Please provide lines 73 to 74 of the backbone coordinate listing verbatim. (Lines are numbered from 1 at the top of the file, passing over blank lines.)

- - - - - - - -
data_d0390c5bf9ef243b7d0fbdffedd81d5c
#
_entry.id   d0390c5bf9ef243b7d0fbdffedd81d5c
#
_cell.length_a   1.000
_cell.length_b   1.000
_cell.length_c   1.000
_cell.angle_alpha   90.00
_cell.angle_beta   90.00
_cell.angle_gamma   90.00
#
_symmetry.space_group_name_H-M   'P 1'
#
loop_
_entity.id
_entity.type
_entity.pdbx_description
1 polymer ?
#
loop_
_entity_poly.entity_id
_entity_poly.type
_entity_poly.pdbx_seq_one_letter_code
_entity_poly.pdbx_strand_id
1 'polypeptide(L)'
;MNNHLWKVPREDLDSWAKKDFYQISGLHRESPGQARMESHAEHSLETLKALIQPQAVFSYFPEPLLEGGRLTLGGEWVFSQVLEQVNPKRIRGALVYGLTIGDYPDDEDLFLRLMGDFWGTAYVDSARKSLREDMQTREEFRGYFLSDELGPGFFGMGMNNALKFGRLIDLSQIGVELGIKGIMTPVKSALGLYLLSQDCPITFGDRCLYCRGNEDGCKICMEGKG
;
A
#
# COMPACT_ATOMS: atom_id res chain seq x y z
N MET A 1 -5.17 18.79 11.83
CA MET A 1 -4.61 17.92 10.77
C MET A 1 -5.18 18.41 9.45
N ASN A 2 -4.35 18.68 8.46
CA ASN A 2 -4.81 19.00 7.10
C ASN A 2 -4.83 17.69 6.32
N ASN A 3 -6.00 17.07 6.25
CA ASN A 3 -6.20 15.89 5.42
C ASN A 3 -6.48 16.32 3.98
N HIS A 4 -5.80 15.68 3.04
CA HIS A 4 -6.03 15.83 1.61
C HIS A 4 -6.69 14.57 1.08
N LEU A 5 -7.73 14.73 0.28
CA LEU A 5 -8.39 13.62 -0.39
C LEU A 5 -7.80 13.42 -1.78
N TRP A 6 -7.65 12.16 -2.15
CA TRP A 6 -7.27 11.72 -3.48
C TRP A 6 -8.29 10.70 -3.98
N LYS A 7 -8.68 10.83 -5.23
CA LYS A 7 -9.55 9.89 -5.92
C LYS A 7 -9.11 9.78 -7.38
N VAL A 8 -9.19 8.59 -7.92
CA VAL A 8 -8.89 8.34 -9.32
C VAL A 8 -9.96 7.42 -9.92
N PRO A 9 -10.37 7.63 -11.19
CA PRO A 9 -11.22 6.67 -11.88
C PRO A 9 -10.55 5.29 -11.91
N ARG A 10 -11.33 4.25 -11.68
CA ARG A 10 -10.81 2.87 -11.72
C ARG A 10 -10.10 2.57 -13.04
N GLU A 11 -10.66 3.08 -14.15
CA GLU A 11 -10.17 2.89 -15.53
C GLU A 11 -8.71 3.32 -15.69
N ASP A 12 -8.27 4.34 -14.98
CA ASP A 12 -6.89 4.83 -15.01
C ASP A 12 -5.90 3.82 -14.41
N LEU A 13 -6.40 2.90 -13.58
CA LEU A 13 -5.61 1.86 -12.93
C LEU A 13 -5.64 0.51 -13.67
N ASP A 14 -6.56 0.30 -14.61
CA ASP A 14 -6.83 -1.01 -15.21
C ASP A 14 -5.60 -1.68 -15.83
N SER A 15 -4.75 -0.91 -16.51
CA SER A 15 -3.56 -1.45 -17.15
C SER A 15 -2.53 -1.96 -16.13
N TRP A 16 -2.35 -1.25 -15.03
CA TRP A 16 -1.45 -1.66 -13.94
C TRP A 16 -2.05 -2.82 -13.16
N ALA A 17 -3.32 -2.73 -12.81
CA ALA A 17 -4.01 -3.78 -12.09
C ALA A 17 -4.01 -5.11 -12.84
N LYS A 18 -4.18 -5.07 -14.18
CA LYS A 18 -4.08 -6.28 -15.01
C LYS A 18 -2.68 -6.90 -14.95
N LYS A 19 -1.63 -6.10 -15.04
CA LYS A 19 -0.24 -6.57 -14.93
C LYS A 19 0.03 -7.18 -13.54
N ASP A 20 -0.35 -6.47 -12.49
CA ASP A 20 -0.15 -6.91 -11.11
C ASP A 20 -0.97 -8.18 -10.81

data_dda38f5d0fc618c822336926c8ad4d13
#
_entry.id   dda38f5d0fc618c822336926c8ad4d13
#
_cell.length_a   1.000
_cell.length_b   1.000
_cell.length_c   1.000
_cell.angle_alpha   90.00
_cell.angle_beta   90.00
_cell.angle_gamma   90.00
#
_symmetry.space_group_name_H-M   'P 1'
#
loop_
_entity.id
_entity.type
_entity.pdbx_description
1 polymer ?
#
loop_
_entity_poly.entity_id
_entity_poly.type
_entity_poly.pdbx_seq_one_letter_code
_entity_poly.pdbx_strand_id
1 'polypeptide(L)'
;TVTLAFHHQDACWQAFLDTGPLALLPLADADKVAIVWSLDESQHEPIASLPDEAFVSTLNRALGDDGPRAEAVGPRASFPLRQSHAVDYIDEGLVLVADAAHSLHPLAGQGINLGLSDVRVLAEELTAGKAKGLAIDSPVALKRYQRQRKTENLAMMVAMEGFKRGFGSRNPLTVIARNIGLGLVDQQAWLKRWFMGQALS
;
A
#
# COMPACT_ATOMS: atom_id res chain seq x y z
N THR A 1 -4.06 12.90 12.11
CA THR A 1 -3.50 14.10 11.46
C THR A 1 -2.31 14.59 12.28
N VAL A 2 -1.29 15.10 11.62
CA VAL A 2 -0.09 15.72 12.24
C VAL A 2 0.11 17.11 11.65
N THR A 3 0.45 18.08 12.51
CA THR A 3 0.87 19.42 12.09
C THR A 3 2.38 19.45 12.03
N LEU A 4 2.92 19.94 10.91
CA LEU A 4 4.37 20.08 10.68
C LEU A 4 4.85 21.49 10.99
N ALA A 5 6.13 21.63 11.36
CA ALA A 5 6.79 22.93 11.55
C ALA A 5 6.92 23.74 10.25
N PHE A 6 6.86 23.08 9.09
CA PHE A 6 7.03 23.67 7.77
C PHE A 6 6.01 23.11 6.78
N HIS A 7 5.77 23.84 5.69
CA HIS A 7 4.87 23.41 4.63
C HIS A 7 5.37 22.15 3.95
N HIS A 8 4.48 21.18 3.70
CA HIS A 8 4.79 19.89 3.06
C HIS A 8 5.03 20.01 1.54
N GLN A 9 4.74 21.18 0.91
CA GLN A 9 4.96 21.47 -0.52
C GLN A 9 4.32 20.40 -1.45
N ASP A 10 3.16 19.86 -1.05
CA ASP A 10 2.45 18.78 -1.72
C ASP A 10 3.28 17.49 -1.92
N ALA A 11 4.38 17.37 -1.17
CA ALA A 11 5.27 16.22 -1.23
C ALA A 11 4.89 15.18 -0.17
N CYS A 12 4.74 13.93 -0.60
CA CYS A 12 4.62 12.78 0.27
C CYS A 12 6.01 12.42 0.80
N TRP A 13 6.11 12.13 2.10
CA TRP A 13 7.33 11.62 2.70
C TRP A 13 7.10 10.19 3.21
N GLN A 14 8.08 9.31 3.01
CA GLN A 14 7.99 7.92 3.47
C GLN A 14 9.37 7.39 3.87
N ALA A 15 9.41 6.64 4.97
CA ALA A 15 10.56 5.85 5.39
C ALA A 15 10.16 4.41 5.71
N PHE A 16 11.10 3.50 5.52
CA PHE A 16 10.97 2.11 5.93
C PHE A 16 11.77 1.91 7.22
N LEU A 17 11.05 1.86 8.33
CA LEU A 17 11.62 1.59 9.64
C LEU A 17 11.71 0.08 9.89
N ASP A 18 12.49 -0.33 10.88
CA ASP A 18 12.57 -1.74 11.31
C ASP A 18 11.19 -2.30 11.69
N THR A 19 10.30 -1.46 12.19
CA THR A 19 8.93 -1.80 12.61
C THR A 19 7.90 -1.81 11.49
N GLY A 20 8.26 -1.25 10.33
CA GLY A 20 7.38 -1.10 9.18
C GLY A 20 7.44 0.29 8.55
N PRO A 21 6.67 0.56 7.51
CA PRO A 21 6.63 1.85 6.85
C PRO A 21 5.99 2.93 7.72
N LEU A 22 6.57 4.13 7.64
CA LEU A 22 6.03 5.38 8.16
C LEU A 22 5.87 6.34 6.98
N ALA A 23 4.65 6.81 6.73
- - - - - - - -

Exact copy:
N SER A 15 -4.75 -0.91 -16.51
CA SER A 15 -3.56 -1.45 -17.15